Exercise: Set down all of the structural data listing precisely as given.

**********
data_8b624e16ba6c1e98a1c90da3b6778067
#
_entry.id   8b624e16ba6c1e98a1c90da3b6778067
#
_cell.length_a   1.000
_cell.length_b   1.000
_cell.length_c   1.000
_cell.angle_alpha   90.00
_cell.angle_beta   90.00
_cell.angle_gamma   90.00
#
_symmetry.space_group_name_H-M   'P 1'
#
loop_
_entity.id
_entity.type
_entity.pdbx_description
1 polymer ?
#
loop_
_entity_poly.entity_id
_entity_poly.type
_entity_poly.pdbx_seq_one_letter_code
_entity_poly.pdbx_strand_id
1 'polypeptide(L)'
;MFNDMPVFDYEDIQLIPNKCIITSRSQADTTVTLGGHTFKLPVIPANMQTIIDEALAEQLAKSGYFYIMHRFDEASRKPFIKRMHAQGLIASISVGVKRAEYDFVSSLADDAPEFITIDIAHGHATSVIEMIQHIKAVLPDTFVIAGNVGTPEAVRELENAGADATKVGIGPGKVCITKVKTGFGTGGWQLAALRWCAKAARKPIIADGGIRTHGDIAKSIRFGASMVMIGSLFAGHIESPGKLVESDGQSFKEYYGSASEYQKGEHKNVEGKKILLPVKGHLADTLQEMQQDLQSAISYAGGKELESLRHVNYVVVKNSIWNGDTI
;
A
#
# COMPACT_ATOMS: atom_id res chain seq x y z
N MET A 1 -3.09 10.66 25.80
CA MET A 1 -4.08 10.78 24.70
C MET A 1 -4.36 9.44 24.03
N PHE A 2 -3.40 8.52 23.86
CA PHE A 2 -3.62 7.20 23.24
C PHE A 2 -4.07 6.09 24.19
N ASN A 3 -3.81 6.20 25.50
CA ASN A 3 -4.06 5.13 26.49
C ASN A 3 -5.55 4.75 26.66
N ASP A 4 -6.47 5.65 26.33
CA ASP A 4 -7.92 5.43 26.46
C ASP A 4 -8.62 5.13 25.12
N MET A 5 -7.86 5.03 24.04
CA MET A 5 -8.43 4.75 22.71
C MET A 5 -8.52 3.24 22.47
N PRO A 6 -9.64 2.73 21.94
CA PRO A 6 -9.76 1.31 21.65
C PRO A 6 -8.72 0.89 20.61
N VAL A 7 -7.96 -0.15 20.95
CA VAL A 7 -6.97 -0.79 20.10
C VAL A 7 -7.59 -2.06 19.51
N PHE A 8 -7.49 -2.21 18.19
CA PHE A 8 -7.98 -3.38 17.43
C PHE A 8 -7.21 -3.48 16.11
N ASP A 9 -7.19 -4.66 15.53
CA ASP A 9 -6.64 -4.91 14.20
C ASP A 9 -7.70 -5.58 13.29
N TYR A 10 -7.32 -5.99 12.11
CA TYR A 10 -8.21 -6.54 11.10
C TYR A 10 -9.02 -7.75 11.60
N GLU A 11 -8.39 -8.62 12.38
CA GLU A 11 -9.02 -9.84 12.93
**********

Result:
data_8b624e16ba6c1e98a1c90da3b6778067
#
_entry.id   8b624e16ba6c1e98a1c90da3b6778067
#
_cell.length_a   1.000
_cell.length_b   1.000
_cell.length_c   1.000
_cell.angle_alpha   90.00
_cell.angle_beta   90.00
_cell.angle_gamma   90.00
#
_symmetry.space_group_name_H-M   'P 1'
#
loop_
_entity.id
_entity.type
_entity.pdbx_description
1 polymer ?
#
loop_
_entity_poly.entity_id
_entity_poly.type
_entity_poly.pdbx_seq_one_letter_code
_entity_poly.pdbx_strand_id
1 'polypeptide(L)'
;MFNDMPVFDYEDIQLIPNKCIITSRSQADTTVTLGGHTFKLPVIPANMQTIIDEALAEQLAKSGYFYIMHRFDEASRKPFIKRMHAQGLIASISVGVKRAEYDFVSSLADDAPEFITIDIAHGHATSVIEMIQHIKAVLPDTFVIAGNVGTPEAVRELENAGADATKVGIGPGKVCITKVKTGFGTGGWQLAALRWCAKAARKPIIADGGIRTHGDIAKSIRFGASMVMIGSLFAGHIESPGKLVESDGQSFKEYYGSASEYQKGEHKNVEGKKILLPVKGHLADTLQEMQQDLQSAISYAGGKELESLRHVNYVVVKNSIWNGDTI
;
A
#
# COMPACT_ATOMS: atom_id res chain seq x y z
N MET A 1 -3.09 10.66 25.80
CA MET A 1 -4.08 10.78 24.70
C MET A 1 -4.36 9.44 24.03
N PHE A 2 -3.40 8.52 23.86
CA PHE A 2 -3.62 7.20 23.24
C PHE A 2 -4.07 6.09 24.19
N ASN A 3 -3.81 6.20 25.50
CA ASN A 3 -4.06 5.13 26.49
C ASN A 3 -5.55 4.75 26.66
N ASP A 4 -6.47 5.65 26.33
CA ASP A 4 -7.92 5.43 26.46
C ASP A 4 -8.62 5.13 25.12
N MET A 5 -7.86 5.03 24.04
CA MET A 5 -8.43 4.75 22.71
C MET A 5 -8.52 3.24 22.47
N PRO A 6 -9.64 2.73 21.94
CA PRO A 6 -9.76 1.31 21.65
C PRO A 6 -8.72 0.89 20.61
N VAL A 7 -7.96 -0.15 20.95
CA VAL A 7 -6.97 -0.79 20.10
C VAL A 7 -7.59 -2.06 19.51
N PHE A 8 -7.49 -2.21 18.19
CA PHE A 8 -7.98 -3.38 17.43
C PHE A 8 -7.21 -3.48 16.11
N ASP A 9 -7.19 -4.66 15.53
CA ASP A 9 -6.64 -4.91 14.20
C ASP A 9 -7.70 -5.58 13.29
N TYR A 10 -7.32 -5.99 12.11
CA TYR A 10 -8.21 -6.54 11.10
C TYR A 10 -9.02 -7.75 11.60
N GLU A 11 -8.39 -8.62 12.38
CA GLU A 11 -9.02 -9.84 12.93